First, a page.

Magill has gone so far as to label antiwar slogans like “Let Gaza Live” and “Free Palestine” as — in her own words — “vile, antisemitic messages.” She has done so despite the fact that the efforts to project those slogans onto campus walls included Jewish students. Her purported concerns about antisemitism are not informed by fair and representative conversations with the Jewish community. They are, to the contrary, a thinly veiled attempt to cow down to wealthy donors at the expense of the entire Penn community.    

Magill’s initiative to “[combat] antisemitism” will do nothing to bolster the fight against antisemitism, because it is not designed to. It is designed instead to scale out the systemic censorship, harassment, and demonization of Palestinian, Arab, and Muslim students under the guise of combating bigotry. The use of falsities and generalizations about Jewish identity to advance a political agenda that countless Jews vehemently oppose — is an act of antisemitism in and of itself. 

I have watched in horror and shame as Magill’s response to the violence following Oct. 7 has had real and devastating consequences: Palestinian, Arab, and Muslim students and faculty — who had already been experiencing intimidation and censorship at Penn for acts as simple as celebrating Palestinian culture — have endured increased Islamophobia and racism.

Palestinian and allied students and faculty alike have been threatened, harassed, surveilled, and even arrested for exercising their right to protest. Students and faculty working to combat the increased Islamophobia and racism on campus have been, instead of supported, subjected to death threats and targeted doxxing and defamation campaigns. At a University that prides itself on its championing of human rights, the courageous young people at the helm of the student movement to resist a genocide have been vilified, demonized, and admonished instead of embraced.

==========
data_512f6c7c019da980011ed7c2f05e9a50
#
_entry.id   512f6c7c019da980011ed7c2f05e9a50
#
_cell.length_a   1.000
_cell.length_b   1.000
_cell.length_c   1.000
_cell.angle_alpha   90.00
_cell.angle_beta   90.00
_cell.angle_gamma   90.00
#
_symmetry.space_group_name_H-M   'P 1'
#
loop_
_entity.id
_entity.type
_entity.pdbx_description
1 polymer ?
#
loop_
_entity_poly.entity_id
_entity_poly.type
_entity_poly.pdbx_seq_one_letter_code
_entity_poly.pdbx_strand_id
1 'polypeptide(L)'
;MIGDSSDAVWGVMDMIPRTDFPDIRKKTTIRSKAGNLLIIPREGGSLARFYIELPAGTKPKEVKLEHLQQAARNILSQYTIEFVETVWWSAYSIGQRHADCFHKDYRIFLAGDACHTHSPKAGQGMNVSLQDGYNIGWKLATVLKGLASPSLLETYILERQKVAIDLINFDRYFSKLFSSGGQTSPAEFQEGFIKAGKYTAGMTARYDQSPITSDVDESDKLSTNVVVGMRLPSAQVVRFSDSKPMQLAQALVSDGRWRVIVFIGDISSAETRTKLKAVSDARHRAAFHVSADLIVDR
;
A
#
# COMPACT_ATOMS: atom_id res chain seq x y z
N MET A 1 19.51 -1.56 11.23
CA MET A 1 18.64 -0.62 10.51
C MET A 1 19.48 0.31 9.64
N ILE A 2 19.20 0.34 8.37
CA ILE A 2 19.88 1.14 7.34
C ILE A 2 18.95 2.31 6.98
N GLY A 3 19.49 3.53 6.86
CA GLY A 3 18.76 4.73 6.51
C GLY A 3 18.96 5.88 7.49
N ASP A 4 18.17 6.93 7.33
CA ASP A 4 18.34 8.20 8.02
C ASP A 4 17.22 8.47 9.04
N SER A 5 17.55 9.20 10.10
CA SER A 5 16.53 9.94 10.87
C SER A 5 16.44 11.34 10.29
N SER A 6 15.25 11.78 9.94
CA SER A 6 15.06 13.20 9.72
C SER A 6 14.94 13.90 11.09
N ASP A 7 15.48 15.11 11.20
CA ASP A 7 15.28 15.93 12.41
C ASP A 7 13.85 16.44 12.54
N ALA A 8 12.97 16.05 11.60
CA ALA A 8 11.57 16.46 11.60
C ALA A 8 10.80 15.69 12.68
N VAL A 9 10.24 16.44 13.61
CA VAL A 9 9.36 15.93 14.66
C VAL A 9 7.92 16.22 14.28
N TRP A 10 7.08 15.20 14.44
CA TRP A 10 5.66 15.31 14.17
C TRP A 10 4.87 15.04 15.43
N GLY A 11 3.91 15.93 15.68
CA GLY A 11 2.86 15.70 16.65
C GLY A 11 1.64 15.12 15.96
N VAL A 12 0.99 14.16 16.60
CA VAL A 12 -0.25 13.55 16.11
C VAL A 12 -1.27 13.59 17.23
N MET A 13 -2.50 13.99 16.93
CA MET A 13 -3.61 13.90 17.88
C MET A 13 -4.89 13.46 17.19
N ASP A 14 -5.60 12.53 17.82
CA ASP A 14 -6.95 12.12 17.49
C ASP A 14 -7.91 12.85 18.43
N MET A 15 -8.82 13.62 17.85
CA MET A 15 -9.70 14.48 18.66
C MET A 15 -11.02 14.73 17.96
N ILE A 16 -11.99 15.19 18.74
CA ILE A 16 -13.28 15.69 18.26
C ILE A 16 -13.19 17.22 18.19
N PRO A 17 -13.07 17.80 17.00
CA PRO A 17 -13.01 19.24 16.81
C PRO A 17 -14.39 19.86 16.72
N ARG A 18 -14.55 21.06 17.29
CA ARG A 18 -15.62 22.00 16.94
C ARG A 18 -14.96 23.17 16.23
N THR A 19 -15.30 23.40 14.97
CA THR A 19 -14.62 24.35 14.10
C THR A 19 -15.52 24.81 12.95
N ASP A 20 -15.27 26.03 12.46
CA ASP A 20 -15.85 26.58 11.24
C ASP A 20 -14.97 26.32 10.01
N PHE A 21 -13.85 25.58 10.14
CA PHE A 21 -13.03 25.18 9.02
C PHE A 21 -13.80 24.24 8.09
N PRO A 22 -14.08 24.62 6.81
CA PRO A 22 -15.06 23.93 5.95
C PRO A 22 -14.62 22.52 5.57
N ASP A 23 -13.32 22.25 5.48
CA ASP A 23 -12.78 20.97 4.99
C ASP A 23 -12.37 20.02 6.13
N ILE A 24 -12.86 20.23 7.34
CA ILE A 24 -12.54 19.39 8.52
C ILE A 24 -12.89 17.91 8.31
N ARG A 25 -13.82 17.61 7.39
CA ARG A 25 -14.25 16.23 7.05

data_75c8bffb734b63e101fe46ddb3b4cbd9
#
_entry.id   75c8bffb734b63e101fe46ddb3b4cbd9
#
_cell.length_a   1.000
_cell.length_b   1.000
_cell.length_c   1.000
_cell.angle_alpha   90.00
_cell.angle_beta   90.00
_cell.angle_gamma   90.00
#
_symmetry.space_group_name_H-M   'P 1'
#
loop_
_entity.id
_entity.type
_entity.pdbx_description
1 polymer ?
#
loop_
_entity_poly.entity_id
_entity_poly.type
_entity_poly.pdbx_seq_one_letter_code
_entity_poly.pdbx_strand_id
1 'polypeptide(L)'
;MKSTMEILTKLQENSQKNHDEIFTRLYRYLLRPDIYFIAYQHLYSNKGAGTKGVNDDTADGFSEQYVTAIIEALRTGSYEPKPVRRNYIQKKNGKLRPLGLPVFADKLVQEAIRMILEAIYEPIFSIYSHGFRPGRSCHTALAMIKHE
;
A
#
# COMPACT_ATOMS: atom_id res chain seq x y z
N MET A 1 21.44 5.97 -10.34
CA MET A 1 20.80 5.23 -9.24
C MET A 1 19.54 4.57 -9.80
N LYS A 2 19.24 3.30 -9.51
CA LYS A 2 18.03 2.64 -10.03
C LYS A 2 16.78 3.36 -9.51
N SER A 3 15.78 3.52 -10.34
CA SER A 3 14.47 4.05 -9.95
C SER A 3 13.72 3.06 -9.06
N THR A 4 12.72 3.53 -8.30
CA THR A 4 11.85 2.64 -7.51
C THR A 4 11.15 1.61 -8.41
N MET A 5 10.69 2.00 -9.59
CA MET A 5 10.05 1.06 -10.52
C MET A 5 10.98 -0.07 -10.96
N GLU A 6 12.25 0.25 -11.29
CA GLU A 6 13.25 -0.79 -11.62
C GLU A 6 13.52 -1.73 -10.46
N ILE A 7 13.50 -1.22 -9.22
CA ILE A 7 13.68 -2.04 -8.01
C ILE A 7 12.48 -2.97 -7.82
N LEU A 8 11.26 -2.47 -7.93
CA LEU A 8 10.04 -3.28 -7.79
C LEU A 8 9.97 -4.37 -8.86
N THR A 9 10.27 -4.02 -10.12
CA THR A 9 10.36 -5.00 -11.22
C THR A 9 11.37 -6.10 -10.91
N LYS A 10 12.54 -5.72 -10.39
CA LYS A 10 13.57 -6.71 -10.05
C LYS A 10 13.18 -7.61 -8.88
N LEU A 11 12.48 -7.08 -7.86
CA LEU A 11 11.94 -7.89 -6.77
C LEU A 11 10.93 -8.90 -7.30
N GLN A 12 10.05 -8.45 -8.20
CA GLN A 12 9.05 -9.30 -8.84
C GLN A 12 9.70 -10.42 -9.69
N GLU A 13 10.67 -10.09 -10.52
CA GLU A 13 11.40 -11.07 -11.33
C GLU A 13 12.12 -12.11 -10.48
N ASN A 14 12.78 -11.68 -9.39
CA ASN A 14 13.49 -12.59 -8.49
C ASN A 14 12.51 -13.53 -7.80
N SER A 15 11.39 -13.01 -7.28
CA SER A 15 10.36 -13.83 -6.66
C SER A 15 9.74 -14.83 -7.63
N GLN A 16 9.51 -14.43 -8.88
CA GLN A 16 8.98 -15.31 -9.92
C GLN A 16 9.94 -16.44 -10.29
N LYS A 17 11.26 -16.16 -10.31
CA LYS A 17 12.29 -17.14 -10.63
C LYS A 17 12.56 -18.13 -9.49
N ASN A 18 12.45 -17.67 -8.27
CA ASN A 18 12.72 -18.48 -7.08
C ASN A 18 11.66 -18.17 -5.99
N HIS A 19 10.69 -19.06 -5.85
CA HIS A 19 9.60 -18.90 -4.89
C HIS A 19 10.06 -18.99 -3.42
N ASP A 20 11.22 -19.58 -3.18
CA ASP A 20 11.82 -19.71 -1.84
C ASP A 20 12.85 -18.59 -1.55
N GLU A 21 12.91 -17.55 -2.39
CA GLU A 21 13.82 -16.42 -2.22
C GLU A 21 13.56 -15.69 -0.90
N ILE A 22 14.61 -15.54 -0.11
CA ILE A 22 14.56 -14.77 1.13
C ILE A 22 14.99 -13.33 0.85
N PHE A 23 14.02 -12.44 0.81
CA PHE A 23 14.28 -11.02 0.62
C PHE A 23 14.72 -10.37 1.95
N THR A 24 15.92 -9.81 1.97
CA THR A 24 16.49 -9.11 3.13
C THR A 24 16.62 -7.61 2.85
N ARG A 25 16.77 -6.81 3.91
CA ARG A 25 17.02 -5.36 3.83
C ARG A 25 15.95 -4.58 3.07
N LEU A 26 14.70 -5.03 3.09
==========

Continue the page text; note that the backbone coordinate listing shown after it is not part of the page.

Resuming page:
Magill’s insistence on stifling and sabotaging student efforts to ring the alarms about this genocide makes Magill complicit in it. Magill's choice to amplify the voices of donors and to silence the voices of students — her choice of profit over human life — will define her legacy. 

I urge Magill to discontinue the institutionalized weaponization of antisemitism to silence Palestinian and pro-Palestinian voices. I urge that any initiative to “combat antisemitism” be accompanied by an equitably resourced initiative to combat Islamophobia and anti-Arab racism, with directly impacted students and faculty platformed as leading voices. I urge Magill to affirm her students’ right to freedom of speech. I urge her to protect the courageous students of conscience instead of endangering them. I urge Magill to use her power to demand an end to this genocide instead of fueling it. 

Until she does so, I cannot in good faith continue to engage as a Penn alumna in any manner other than in protest. 

ARIEL KOREN was Penn’s Class of 2015 President and is an anti-Zionist Jew who quit Google in protest of the company’s military contract with Israel; she is the founder of Respond Crisis Translation, a rapid-response language justice collective. Her email is